Marcel Jonkman


Marcellinus Franciscus (Marcel) Jonkman, MD, PhD, an esteemed colleague and friend, died in Groningen, the Netherlands, on January 14, 2019, from complications of pancreatic cancer.
 
Marcel was a professor and chair of Dermatology at the University Medical Center, University of Groningen, from 2003 until his passing. He was known to his colleagues as a results-oriented, compassionate scientist and dermatologist with a commitment to strong educational and scientific performance in academia. He was passionate about achieving clinical and scientific excellence. The focus of Marcel’s research and clinical activities was bullous diseases, both autoimmune and genetic, and he was a prolific author with over 470 publications. The majority of his publications dealt with epidermolysis bullosa (EB), and Marcel’s ultimate dream was to deliver a cure for this disease before his retirement. Unfortunately, he did not witness the breakthrough that would lead to a cure for this group of chronic and currently incurable disorders. However, he passionately dedicated his entire career to discovering new pathomechanisms and therapeutic approaches. Marcel’s major scientific achievement was the discovery of revertant mosaicism (i.e., the phenomenon in which nature itself corrects disease-causing gene mutations) in EB patients’ skin and the unraveling of the genetic mechanisms behind this “natural gene therapy” (Jonkman and Pasmooij, 2009, Jonkman et al., 1997, Pasmooij et al., 2012). He subsequently explored different ways of exploiting this phenomenon to treat his patients. For example, he pursued methods in which revertant skin cells were used to generate skin grafts or skin biopsy specimens were transplanted from revertant skin patches to severely affected areas of patients’ skin (Gostynski et al., 2014a, Gostynski et al., 2014b). In addition, his most recent work explored allogeneic hematopoietic cell transplantation and the antisense-mediated exon skipping approaches toward the development of treatment and cure for EB (Bremer et al., 2016, Gostynska et al., 2018).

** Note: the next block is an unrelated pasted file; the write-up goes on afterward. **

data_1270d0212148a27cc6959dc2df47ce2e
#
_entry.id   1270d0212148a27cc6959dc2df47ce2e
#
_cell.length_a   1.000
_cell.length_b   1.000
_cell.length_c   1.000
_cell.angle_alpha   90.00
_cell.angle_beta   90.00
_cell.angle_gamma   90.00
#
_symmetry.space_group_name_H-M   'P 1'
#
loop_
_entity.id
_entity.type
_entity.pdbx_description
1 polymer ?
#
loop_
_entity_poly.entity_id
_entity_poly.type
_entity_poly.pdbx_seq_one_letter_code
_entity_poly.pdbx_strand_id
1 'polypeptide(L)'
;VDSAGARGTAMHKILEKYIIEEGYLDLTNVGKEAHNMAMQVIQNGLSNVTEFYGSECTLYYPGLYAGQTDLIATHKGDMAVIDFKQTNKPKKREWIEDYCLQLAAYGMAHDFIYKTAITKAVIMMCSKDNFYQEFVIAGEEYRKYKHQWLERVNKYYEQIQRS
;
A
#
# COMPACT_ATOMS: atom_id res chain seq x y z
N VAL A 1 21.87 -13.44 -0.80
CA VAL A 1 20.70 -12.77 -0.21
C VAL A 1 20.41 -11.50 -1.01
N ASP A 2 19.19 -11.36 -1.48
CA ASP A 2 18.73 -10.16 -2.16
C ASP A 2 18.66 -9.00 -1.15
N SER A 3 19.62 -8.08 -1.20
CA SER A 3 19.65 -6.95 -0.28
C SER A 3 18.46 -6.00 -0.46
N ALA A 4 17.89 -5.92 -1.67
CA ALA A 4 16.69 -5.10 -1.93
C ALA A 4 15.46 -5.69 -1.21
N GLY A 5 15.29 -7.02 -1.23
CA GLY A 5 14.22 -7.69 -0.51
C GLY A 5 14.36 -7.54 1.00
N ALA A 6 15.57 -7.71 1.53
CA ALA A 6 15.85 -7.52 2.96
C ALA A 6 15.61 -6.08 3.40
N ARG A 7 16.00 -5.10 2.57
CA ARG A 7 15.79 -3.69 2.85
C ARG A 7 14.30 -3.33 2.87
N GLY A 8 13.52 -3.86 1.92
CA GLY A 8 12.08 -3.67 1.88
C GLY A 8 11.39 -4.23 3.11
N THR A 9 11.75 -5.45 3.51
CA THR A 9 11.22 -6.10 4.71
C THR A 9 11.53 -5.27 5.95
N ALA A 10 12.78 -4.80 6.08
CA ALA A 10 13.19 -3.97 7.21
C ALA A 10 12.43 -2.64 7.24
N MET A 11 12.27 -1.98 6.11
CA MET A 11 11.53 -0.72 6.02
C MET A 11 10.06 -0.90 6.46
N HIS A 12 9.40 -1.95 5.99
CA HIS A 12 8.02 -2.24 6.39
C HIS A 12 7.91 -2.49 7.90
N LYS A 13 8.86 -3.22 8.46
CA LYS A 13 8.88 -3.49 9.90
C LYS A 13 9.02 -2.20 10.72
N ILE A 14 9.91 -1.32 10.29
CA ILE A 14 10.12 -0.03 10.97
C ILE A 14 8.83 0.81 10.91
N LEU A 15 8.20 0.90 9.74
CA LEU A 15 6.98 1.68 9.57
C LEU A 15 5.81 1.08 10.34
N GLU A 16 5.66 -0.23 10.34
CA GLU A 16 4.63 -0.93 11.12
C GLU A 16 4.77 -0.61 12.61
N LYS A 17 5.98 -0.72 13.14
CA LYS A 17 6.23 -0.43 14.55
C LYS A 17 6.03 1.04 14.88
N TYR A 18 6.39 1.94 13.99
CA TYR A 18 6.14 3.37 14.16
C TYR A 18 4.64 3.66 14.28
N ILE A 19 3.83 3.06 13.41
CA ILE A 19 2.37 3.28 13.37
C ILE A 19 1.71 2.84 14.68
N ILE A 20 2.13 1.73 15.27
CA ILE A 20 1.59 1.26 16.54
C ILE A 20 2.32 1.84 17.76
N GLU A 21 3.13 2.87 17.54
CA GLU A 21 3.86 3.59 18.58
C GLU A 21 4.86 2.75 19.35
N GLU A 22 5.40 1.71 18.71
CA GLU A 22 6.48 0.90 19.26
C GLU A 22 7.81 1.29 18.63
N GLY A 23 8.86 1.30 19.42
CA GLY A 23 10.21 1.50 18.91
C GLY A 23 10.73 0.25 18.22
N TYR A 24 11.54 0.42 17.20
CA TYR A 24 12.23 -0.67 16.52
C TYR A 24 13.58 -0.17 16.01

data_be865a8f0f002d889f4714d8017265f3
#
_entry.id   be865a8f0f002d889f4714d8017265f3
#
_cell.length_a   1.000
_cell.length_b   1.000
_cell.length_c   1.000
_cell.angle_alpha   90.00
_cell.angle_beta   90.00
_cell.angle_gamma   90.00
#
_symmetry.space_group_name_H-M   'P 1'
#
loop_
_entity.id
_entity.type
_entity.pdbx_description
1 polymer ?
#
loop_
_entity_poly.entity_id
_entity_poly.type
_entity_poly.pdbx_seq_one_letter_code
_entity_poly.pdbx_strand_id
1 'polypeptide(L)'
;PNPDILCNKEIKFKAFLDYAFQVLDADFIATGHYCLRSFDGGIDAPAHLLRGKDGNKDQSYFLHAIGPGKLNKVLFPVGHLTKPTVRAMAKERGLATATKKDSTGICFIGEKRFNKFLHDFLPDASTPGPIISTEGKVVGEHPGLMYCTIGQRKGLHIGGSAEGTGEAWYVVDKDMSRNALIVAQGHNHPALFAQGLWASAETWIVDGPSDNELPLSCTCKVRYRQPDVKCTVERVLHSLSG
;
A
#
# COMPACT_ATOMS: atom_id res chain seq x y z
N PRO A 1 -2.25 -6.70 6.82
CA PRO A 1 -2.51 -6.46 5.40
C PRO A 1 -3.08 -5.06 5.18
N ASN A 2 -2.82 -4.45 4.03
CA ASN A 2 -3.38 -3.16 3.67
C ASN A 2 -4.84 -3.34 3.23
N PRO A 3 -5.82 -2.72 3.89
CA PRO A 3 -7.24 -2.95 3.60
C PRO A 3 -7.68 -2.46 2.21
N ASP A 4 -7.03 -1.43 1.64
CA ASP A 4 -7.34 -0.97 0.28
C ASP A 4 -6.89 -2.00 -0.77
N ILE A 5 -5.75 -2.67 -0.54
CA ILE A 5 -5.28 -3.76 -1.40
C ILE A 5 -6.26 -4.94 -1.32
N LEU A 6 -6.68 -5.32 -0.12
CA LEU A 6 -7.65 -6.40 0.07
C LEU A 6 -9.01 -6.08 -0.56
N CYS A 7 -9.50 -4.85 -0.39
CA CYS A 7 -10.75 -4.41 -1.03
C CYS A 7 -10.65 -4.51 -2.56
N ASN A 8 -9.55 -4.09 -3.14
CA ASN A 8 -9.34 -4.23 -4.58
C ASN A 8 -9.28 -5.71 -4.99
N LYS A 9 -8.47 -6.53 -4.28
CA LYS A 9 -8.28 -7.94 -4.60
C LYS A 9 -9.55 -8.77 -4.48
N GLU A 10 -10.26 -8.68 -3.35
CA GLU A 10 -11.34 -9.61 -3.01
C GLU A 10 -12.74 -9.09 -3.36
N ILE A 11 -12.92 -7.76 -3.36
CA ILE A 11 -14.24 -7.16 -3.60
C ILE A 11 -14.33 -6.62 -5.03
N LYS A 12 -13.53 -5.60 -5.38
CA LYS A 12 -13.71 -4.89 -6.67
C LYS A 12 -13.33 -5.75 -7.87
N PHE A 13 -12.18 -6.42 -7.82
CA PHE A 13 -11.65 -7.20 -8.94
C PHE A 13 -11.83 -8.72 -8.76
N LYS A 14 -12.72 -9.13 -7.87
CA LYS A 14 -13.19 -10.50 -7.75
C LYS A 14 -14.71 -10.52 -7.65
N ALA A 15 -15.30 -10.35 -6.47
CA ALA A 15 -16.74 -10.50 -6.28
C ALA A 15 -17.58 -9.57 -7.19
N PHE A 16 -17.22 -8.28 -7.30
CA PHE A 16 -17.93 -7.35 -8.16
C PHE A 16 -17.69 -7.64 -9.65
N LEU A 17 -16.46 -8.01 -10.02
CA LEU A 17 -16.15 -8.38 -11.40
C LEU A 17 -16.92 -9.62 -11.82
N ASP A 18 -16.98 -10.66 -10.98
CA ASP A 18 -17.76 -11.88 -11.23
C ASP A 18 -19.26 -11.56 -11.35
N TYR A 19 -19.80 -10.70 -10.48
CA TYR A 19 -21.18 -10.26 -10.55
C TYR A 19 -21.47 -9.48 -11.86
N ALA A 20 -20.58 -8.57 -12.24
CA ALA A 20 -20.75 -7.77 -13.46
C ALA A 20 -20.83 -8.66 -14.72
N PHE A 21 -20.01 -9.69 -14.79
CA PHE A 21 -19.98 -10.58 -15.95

Marcel’s clinical work made a huge difference in the lives of many patients with EB in the Netherlands and elsewhere in the world. He founded the Dutch Blistering Center in his hometown, Groningen, and he organized multidisciplinary clinics all over the Netherlands. These clinics were organized so that each patient stayed in the same room all afternoon while specialists visited him or her, one after the other (Duipmans and Jonkman, 2010). This arrangement clearly illustrates Marcel’s deep interest and respect for all aspects of his patients’ autonomy and well-being, a quality that was highly appreciated by the patients.